Hoshino has named Takeshi Obata and Osamu Akimoto as inspiring her work. Her most notable work D.Gray-man is greatly influenced by her previous titles. Characters are often carried over from unpublished manga Hoshino worked on early in her career. D.Gray-man and its predecessor Zone share many major concepts, such as the creation of demons known as akuma, the Exorcists' role to eliminate these demons, and the overall plot of both works. The main antagonist of Zone, known simply as the Millennium Earl, retains his appearance and name in D.Gray-man while the features of the female protagonist were changed to create the more masculine appearance of D.Gray-man's male protagonist Allen Walker. The characters Lavi and Yu Kanda were carried over from two unpublished titles. In making the demons known as "Akuma" from D.Gray-man, Hoshino was inspired by the 1973 film, The Exorcist, even though she was afraid of the movie. By the release of the series' 13th collected volume, Hoshino revealed the material she uses when working: a PlayStation Portable, an iPod and a glove her mother made to her.
She uses unnamed famous scientists, Aleister Crowley and Yūsuke Santamaria as models for several of her characters. Characters are also based on her editor and the Tim Campi Design silver accessory brand. Hoshino collaborated with Kata Kizaki, the author of the novel adaptations, to create the character Bak Chan. The role of Miranda Lotto changed, and was ultimately lengthened, after Hoshino realized the similarities the two shared. Hoshino comically comments that Allen's hair has become very similar to the Super Saiyan, a transformation from Dragon Ball, in which the character's hair becomes spiky. Towards the beginning of D.Gray-man's publication, Hoshino stated that Allen, Kanda, and Cross Marian are the hardest characters to draw while the Millennium Earl and Hevlaska are the easiest.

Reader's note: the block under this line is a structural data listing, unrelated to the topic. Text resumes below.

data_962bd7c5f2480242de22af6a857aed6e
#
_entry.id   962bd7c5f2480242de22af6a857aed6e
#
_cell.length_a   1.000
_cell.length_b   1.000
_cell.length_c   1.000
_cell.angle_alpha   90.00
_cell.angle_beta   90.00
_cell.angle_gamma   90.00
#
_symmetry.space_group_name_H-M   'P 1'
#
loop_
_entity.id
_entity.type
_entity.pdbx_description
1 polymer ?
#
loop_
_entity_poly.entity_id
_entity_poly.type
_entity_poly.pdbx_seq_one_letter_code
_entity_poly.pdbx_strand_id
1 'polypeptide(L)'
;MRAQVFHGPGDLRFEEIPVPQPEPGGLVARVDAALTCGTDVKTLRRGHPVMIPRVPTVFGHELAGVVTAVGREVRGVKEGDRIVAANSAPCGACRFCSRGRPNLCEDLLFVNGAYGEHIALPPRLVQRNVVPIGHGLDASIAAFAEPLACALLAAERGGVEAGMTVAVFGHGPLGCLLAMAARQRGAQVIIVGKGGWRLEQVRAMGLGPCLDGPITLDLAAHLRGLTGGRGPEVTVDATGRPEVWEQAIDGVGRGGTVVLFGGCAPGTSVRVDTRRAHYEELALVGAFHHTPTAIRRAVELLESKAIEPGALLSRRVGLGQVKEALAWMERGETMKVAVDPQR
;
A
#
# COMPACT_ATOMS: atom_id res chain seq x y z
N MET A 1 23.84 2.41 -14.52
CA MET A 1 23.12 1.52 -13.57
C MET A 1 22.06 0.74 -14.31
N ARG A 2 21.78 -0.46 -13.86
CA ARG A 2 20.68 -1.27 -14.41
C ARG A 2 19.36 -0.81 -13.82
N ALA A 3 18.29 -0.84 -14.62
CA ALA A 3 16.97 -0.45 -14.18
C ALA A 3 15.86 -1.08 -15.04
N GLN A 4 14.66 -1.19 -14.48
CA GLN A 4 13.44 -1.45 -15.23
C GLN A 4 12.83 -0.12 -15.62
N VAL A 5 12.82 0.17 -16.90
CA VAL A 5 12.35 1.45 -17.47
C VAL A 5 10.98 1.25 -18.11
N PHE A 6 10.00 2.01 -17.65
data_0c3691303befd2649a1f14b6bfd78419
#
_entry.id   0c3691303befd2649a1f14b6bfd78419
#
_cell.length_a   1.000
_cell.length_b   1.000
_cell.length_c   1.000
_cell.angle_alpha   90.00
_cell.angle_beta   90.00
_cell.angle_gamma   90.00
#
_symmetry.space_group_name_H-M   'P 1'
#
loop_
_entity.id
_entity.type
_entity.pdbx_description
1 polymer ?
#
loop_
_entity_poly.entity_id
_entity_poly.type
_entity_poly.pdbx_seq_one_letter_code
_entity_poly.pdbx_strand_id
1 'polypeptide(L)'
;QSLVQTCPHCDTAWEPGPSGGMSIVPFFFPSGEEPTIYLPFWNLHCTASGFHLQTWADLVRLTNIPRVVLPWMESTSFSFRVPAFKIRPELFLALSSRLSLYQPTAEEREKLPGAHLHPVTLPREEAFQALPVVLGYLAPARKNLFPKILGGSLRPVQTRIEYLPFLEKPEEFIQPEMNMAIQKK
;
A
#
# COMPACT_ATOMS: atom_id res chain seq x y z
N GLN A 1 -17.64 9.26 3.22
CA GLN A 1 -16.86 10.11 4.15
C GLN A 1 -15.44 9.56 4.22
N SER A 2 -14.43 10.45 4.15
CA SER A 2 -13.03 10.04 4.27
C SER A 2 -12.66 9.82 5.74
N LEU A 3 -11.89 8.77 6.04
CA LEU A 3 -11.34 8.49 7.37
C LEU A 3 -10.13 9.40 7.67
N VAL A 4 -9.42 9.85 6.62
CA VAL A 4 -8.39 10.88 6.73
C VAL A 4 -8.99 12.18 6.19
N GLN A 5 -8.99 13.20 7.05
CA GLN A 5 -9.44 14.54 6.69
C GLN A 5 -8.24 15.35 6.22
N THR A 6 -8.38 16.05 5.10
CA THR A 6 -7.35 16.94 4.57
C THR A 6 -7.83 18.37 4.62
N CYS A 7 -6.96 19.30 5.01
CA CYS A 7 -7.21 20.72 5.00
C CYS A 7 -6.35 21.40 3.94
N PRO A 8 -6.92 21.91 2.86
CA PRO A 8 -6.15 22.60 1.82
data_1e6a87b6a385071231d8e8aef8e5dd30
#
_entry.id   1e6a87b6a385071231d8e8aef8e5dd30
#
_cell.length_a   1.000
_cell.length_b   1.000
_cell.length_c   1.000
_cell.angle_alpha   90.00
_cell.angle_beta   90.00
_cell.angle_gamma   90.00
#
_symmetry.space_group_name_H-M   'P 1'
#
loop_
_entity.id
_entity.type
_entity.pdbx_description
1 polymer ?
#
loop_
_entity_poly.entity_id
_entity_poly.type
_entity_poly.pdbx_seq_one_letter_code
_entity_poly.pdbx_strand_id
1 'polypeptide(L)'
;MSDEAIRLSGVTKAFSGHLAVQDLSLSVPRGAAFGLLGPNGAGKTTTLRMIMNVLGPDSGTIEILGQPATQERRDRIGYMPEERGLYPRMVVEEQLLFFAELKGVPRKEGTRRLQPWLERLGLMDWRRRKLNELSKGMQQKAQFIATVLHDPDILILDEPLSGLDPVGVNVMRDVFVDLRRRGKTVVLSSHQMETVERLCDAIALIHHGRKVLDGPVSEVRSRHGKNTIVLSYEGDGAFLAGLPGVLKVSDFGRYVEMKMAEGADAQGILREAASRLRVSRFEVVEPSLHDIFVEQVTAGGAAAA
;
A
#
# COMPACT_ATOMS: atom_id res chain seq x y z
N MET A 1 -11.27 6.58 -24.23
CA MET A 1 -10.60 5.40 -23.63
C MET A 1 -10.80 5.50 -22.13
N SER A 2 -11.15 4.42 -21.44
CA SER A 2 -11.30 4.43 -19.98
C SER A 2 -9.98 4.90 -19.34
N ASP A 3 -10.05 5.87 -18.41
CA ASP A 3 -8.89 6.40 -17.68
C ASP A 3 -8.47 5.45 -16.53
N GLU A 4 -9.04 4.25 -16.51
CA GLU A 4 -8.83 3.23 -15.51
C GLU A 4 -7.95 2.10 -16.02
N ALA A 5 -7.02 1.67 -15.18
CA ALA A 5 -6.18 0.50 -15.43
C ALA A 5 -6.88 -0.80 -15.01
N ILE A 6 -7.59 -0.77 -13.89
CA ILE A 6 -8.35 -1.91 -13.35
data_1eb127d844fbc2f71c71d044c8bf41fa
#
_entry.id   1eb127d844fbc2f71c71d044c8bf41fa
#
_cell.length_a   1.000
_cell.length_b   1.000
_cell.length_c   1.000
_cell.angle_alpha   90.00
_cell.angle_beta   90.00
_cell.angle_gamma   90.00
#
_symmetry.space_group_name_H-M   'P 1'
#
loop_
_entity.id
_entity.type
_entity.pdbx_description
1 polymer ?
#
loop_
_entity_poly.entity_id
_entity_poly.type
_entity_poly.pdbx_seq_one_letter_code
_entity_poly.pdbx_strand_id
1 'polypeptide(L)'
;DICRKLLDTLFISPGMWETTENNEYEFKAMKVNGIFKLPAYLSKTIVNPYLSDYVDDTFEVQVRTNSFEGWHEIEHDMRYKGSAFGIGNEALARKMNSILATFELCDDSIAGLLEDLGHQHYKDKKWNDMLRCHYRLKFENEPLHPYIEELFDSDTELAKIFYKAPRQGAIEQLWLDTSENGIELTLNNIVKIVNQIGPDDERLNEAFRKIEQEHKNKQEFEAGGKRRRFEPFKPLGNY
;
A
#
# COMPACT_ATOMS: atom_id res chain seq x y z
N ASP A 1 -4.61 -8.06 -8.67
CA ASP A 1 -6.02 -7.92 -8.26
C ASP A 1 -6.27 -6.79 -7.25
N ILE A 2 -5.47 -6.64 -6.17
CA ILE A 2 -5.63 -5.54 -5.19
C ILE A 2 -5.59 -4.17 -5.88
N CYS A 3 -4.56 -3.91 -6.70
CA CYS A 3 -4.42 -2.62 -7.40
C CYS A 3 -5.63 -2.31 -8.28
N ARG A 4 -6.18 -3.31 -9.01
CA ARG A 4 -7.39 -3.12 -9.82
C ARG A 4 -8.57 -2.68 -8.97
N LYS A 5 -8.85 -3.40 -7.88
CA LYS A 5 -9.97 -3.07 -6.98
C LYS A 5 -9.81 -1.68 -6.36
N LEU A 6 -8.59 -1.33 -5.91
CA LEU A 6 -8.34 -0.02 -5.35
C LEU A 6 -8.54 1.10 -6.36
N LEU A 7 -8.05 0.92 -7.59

Hoshino commented that most of her ideas for the series come after falling asleep in the bath for six hours. An exception occurs in the plot for second volume of the series, which is based on a Noh play called Koi no Omoni. As she works, she enjoys listening to Final Fantasy soundtracks, Dragon Ball CDs, the bands Porno Graffitti, L'Arc-en-Ciel, and jazz music.
Hoshino feels grateful to the editors assisting her, owing her D.Gray-man's success to them. She has also thanked her mother in some volumes of the series. The story arc involving Alma Karma proved Hoshino to difficult due to the fact it featured several characters. As a result, this arc set up Allen's departure from the Black Order to feature less characters per chapter. She has also commented the series' main theme was "tragedy" but still aims to make it fun. Additionally, once she has finished D.Gray-man, Hoshino wishes to make a more lighthearted series.
In order to gather research for the series, Hoshino once visited New York as she believes the city left a deep influence in her works. She also visited graveyards since she never had resources for the series. The ground zero of the World Trade Center after the September 11 attacks also left a big impression in her based on the guides' comments. Hoshino commented she would rather go again as she did not have much time to stay in New York.